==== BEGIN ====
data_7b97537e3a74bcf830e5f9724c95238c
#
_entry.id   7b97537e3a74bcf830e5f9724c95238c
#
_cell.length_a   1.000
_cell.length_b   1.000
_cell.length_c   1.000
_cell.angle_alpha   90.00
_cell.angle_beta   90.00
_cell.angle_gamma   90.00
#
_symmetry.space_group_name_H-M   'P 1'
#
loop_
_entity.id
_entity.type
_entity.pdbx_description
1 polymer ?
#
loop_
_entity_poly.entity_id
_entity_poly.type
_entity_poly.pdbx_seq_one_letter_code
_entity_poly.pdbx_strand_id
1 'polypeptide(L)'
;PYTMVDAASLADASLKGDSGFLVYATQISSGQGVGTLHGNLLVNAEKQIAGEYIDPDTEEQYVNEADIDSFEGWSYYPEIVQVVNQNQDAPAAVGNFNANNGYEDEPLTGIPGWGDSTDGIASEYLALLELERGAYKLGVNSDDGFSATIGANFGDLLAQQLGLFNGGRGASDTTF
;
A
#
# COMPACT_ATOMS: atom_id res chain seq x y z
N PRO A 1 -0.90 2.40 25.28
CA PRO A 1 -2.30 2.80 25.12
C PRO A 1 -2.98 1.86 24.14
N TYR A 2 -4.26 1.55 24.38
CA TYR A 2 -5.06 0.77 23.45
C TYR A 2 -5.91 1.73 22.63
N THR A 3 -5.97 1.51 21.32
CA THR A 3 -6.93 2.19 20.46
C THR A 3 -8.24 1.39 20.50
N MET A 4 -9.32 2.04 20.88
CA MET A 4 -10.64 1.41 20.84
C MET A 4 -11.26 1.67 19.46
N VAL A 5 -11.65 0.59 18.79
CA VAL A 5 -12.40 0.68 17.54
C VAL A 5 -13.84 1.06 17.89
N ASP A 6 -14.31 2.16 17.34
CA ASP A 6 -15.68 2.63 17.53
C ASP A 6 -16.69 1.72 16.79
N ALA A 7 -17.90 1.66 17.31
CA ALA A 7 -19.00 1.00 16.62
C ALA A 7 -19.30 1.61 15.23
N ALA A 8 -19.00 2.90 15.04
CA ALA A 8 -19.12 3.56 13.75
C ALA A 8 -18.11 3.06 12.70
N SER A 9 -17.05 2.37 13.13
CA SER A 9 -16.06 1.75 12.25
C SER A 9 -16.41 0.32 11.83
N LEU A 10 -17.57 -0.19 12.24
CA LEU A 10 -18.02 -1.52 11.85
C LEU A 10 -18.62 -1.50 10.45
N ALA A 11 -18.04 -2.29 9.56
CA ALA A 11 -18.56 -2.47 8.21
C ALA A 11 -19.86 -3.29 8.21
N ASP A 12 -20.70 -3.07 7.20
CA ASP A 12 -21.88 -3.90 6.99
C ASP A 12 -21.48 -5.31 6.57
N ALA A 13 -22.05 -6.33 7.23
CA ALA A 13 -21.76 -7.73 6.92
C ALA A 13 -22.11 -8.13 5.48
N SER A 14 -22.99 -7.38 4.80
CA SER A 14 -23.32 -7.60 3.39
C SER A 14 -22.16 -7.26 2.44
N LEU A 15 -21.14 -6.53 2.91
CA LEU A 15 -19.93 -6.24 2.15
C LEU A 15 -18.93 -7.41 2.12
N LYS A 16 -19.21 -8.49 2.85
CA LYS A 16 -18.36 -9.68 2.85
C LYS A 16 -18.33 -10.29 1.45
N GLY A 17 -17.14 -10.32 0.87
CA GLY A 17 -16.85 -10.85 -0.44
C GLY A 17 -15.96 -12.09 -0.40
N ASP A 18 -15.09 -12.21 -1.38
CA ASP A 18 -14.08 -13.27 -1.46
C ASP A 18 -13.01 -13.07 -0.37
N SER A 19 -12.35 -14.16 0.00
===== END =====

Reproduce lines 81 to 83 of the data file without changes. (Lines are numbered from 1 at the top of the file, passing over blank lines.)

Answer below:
C GLY A 17 -15.96 -12.09 -0.40
N ASP A 18 -15.09 -12.21 -1.38
CA ASP A 18 -14.08 -13.27 -1.46